Newly obtained documents show Prime Minister Stephen Harper's Conservative government has been using a little-known tool to control the messages from cabinet ministers, bureaucrats and Tory MPs.
The Message Event Proposal was instituted by the Conservatives after they won power in 2006 and is blurring the separation of non-partisan public servants and political staffers, sapping morale across the civil service.
The Canadian Press has obtained almost 1,000 pages of MEPs that all ask the increasingly powerful Prime Minister's Office to vet requests for public events across the federal government.
They have become the political tool for literally putting words in the mouths of cabinet ministers, federal bureaucrats, low-profile MPs on the barbecue circuit and seasoned diplomats abroad.
In some cases, MEPs for routine events — spending announcements in particular — have often been quickly approved. But in most cases, Harper's office is where MEPs go to die with no explanation, sources say.
One MEP sought permission for the former president of the Canadian International Development Agency to speak to a UN Panel.
Myriam Massabki, the official spokeswoman for the Privy Council Office, the bureaucratic nerve centre of Ottawa, said federal policy dictates "a requirement to plan and co-ordinate communications and this (the MEP) is a tool for that."
She played down the notion that public servants are doing the bidding of their political masters.
Heavily scripted events
"It's in the role of PCO to consult PMO. Not only in communication, but in policy."
While all governments try to control the message, critics say the MEPs contradict Harper's core campaign promise of transparency and accountability in government.
The MEPs themselves show that approved events are heavily scripted. Senior government sources have detailed how these documents are shuffled back and forth between public servants and their political masters before reaching the PMO.
"We discussed every single issue and micromanaged every news release — everything," said one former Harper-era PCO official. "Pretty much any event, or any rollout of an announcement, would have an MEP that would lay out the strategy."
The July 15, 2007, announcement of $12,360 for a retirement centre in Edmonton was approved by PCO for its "friendly and celebratory" tone that would help MP Laurie Hawn "highlight Canada's New Government's contribution to helping seniors," says the event's MEP.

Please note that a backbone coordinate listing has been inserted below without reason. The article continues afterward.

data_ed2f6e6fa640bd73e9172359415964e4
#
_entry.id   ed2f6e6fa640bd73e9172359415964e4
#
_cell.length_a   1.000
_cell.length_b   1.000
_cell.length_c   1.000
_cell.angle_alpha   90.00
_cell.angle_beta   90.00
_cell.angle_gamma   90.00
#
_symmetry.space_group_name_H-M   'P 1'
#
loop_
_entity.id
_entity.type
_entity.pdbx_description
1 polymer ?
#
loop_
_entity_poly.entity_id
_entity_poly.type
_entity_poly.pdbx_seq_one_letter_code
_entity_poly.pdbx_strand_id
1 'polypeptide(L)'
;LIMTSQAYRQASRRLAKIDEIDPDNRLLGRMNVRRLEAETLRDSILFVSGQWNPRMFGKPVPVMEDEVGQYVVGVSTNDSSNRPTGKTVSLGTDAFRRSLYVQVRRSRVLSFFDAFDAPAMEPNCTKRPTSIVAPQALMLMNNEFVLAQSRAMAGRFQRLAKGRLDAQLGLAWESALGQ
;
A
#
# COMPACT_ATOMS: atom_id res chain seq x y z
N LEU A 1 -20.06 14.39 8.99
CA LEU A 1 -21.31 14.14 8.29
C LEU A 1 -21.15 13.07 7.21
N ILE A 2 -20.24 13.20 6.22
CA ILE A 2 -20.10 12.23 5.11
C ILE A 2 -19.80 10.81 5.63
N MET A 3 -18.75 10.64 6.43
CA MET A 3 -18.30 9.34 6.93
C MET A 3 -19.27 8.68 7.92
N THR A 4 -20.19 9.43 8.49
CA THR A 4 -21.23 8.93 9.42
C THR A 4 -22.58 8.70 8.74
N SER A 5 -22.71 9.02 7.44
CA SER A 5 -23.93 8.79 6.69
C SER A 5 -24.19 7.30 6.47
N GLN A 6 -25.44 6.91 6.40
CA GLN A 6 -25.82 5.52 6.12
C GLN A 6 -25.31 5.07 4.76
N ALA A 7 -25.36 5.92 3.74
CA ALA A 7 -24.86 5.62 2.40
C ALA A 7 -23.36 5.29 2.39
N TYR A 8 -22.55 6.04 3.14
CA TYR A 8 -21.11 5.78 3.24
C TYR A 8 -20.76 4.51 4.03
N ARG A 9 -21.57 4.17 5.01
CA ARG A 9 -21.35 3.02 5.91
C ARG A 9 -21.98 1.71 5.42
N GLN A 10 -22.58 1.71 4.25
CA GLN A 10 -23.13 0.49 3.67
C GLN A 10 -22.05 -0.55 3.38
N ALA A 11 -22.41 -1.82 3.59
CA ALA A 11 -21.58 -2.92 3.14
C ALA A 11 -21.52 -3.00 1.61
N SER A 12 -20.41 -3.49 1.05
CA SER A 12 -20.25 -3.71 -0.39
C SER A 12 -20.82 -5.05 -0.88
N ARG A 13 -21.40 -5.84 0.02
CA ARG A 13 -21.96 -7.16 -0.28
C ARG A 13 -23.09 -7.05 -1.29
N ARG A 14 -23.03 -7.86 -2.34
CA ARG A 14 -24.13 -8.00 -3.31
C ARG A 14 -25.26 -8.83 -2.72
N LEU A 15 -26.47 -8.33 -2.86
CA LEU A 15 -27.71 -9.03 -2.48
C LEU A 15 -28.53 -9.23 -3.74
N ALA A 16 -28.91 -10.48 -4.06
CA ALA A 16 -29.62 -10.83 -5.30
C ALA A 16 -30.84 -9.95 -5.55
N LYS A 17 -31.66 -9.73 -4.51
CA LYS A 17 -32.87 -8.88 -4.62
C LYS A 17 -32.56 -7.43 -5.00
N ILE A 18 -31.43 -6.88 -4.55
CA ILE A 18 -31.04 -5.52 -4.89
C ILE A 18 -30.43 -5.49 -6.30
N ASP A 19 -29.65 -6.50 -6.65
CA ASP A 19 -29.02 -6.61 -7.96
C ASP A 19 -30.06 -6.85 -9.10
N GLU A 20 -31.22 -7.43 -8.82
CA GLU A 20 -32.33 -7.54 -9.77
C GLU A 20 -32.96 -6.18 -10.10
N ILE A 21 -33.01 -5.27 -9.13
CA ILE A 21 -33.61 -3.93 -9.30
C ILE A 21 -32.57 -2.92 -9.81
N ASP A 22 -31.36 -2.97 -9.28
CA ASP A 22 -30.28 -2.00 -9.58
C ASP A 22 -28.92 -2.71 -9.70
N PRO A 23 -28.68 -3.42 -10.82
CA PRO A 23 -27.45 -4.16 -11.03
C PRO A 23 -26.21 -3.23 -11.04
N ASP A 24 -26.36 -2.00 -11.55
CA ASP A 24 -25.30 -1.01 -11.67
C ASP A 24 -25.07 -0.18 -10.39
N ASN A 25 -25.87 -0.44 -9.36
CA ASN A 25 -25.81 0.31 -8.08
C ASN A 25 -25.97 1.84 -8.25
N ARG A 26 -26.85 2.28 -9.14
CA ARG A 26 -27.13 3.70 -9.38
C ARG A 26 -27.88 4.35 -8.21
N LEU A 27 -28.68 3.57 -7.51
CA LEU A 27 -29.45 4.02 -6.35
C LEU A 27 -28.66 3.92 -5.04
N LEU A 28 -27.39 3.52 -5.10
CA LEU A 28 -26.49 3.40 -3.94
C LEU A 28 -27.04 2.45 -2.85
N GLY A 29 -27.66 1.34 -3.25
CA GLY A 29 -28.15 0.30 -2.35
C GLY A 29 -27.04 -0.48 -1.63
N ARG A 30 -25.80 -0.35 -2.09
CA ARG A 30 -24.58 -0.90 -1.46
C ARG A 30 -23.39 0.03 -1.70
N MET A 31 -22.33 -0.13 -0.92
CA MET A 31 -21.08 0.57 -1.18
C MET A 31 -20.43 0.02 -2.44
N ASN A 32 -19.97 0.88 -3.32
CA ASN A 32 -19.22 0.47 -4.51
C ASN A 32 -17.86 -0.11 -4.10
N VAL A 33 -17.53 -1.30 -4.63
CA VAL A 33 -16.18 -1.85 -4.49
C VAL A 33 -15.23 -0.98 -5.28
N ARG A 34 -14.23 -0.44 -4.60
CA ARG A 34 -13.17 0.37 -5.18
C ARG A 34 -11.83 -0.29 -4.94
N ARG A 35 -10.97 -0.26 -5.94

An August 2008 MEP envisioned Defence Minister Peter MacKay and then Public Works Minister Christian Paradis standing on the back ramp of a Chinook helicopter as the "ideal event photograph" for the rollout of new military copters and drones — a "proactive opportunity" to highlight the federal government's commitment to provide life-saving equipment to the Canadian Forces.
A 2008 request from an Ottawa journalism student for an interview with CIDA on its Canada Fund for Africa generated a detailed two-page MEP -- even though there was only "remote potential for sale of the article to a Canadian magazine or weekend feature section of a national daily."
'Not good for democracy'
The Conservative government's message control is "putting the shackles on everyone," said John Gordon, national president of the Public Service Alliance of Canada.
"I've been around for a long time," said Gordon, who joined the public service in 1974. "Governments come and go, and this type of thing takes place. But I've never seen it as closed as this."
The MEP is worrisome because it erases the traditional line separating public servants and politicians, said political scientist Jonathan Rose of Queen's University in Kingston, Ont.
"You've got bureaucrats who are doing the government's partisan work and also political staffers who are doing bureaucrats' work," he said. "So there's this huge blurring of lines between the two."
Rose said he sees the MEP process as a "pre-emptive strike" by the Prime Minister's Office on all federal communications.
"In other words, the political wing of government needs to have control over what is said prior to it being said. I think that's not good for democracy."